The Centers for Disease Control currently recommends everyone 5 and older get a booster at least five months after completing their primary vaccine series, and adults 50 and older and anyone 12 and older who is immunocompromised get a second booster dose. (Children in the U.S. age 5 to 11 were just recently approved for Pfizer boosters.)

Staying safe at your destination

Travelers should keep in mind that all places are not equal when it comes to coronavirus risk — and the picture is constantly changing.

“Places vary in COVID numbers, so it depends on the destination that you are going to what the risk is,” Chin-Hong said.

Arriving passengers should have a plan for how to get to and from the airport, and talk to any family or friends they intend to visit about their COVID mitigation plan, Swartzberg said.

While visiting your destination, it’s best to plan outdoor activities, wear a mask in crowded indoor areas, and consider testing beforehand if you’re planning large gatherings, experts said.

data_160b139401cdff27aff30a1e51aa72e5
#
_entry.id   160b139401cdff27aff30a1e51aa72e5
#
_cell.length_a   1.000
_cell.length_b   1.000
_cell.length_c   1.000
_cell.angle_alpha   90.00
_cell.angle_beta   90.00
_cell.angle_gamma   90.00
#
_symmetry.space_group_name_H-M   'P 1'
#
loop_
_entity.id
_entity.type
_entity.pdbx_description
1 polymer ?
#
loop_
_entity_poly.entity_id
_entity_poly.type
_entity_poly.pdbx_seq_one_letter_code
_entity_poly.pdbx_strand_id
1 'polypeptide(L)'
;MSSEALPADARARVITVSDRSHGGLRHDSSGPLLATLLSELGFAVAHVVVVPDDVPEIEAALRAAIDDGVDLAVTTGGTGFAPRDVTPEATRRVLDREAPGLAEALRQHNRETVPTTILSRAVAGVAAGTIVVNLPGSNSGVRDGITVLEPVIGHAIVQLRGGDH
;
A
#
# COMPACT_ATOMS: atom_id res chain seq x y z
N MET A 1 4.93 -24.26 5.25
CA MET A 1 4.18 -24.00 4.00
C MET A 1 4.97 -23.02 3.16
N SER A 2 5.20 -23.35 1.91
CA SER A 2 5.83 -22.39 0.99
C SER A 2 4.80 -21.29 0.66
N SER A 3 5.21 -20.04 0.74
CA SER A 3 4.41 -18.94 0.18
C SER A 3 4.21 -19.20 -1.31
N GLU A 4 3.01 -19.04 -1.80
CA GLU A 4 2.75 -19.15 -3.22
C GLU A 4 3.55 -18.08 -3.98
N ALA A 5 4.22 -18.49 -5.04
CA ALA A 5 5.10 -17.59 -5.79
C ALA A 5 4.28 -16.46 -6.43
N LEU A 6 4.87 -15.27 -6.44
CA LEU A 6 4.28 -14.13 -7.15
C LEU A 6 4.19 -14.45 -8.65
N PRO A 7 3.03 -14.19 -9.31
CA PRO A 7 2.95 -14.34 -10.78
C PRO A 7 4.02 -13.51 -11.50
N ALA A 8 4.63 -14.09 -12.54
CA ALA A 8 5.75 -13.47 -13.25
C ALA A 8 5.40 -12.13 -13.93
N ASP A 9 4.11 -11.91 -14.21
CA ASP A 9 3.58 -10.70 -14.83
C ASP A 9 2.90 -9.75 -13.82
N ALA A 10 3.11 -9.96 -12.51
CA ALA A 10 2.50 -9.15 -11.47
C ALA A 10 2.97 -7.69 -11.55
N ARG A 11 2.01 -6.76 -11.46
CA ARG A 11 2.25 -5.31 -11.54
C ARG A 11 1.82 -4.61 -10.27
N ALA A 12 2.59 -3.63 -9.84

What if you get sick?

Even with precautions, you could still end up getting infected with the coronavirus during your trip.

If that happens, experts said, do the same thing you would do at home: Isolate, and seek medical care if needed.

Anyone who tests positive should isolate for at least five days and exit only if they test negative after that time, Chin-Hong said. It’s OK to take walks outdoors if you are masked and not around a lot of people, he added.

All travelers coming to the U.S. from overseas, including return travelers, are still required to show a negative COVID test before boarding their flights no more than one day before coming to the U.S. For that reason, Chin-Hong said, it’s important to take “extra precautions” while abroad — and remember you may get stuck for some time if you test positive.

If you’re traveling overseas, be sure to familiarize yourself with the protocols at your destination. In some countries, if you test positive you may have to quarantine in a government facility — at your own expense. In others, you may self-isolate. Requirements to leave isolation may also vary.

Kellie Hwang is a San Francisco Chronicle staff writer. Email: Twitter: @KellieHwang